Experience plays a fundamental role in the digital transformation of mining and its further evolution. Getting transformation right the first time is often a challenge, and the industry needs to learn its lessons. One of the first autonomous rail projects in Western Australia ended up 80 percent above budget and four years delayed. It highlights the need to find strong strategic partners that can help navigate the new digital terrain, follow the fast speed of technology development and foresee potential pitfalls. 

The large CAPEX involved in digital transformation also highlights that running projects of this scope and complexity in trial-and-error mode is only a recipe for delays and cost overruns. A partner with long-term vision, expertise and experience in the mining domain, and a willingness to make a substantial investment in the industry, is a long-term asset.

The digitalization of mines is key to improving productivity, safety and quickly reducing costs; however, it is not a sprint. It also comes with considerable investment in training and a long learning curve. Unlike operational technology projects of the past, digital is now a mine-wide platform that requires strategic focus and partners with a holistic approach and good expertise in mining to build the digital mine of the future.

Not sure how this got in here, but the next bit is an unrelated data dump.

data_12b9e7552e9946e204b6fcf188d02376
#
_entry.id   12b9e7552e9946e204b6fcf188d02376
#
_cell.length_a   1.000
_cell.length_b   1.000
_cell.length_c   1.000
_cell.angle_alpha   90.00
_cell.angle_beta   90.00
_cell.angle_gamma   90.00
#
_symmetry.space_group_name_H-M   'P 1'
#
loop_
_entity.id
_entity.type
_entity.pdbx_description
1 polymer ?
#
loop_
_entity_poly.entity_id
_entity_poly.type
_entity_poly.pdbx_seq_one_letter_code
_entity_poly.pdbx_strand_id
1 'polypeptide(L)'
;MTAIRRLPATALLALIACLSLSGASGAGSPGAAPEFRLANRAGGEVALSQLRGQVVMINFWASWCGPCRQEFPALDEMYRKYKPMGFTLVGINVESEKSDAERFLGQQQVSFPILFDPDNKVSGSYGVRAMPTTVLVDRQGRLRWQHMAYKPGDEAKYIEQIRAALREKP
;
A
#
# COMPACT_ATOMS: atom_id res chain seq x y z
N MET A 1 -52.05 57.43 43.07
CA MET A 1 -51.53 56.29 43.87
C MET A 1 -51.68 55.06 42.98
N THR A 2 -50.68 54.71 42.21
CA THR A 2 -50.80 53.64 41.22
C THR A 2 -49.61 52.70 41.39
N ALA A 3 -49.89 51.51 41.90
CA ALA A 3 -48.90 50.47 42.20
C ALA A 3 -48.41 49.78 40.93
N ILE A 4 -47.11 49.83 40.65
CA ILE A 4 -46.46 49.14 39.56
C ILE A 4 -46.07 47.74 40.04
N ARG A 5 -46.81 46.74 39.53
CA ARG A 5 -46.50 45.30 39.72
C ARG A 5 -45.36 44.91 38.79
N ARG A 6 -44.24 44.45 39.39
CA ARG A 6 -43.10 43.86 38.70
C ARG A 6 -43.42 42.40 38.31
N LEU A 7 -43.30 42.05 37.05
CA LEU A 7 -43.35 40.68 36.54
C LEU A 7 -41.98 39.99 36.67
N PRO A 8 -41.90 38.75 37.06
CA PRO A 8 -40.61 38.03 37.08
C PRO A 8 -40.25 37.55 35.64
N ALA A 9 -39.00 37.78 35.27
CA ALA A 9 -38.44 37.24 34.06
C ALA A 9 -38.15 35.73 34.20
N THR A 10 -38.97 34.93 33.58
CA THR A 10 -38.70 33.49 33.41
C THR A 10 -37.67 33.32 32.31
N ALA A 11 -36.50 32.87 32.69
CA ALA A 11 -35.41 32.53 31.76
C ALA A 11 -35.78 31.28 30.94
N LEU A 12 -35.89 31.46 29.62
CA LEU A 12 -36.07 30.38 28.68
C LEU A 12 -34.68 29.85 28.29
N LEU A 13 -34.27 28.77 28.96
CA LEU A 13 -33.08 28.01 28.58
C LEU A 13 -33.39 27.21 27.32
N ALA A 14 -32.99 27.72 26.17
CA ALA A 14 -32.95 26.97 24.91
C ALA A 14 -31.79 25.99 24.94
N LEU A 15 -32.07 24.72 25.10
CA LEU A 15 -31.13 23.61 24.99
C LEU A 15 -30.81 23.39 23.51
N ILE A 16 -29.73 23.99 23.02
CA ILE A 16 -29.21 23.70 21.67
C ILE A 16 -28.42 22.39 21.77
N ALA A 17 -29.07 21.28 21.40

As most of the early movers have experienced, the transformation to the connected digital mine will be a journey rather than a destination. But with the right travel companions on board, the expedition will be gratifying - and the big reward will be a safe, connected, efficient and productive environment that is built for the next generation of mining.


Featured Articles

Super-accurate, fast ore analysis

Portable PPB and SciAps have forged a strategic R&D alliance to elevate elemental analysis for gold, silver, and copper technologies

Women under-represented on mining boards

Mining lags badly with no more than 1 in 5 women on the ExCos of the largest businesses

Geothermal Engineering - UK’s first zero-carbon lithium

Geothermal Engineering Limited will produce enough zero-carbon lithium to supply around 250,000 electric car batteries per annum

ABB and Bridon-Bekaert Ropes collaborate on mine hoists

Supply Chain & Operations

'Patriot awarded Discovery of the Year' at Xplor

Smart Mining

MML champions Sierra Leone Diaspora Investment Conference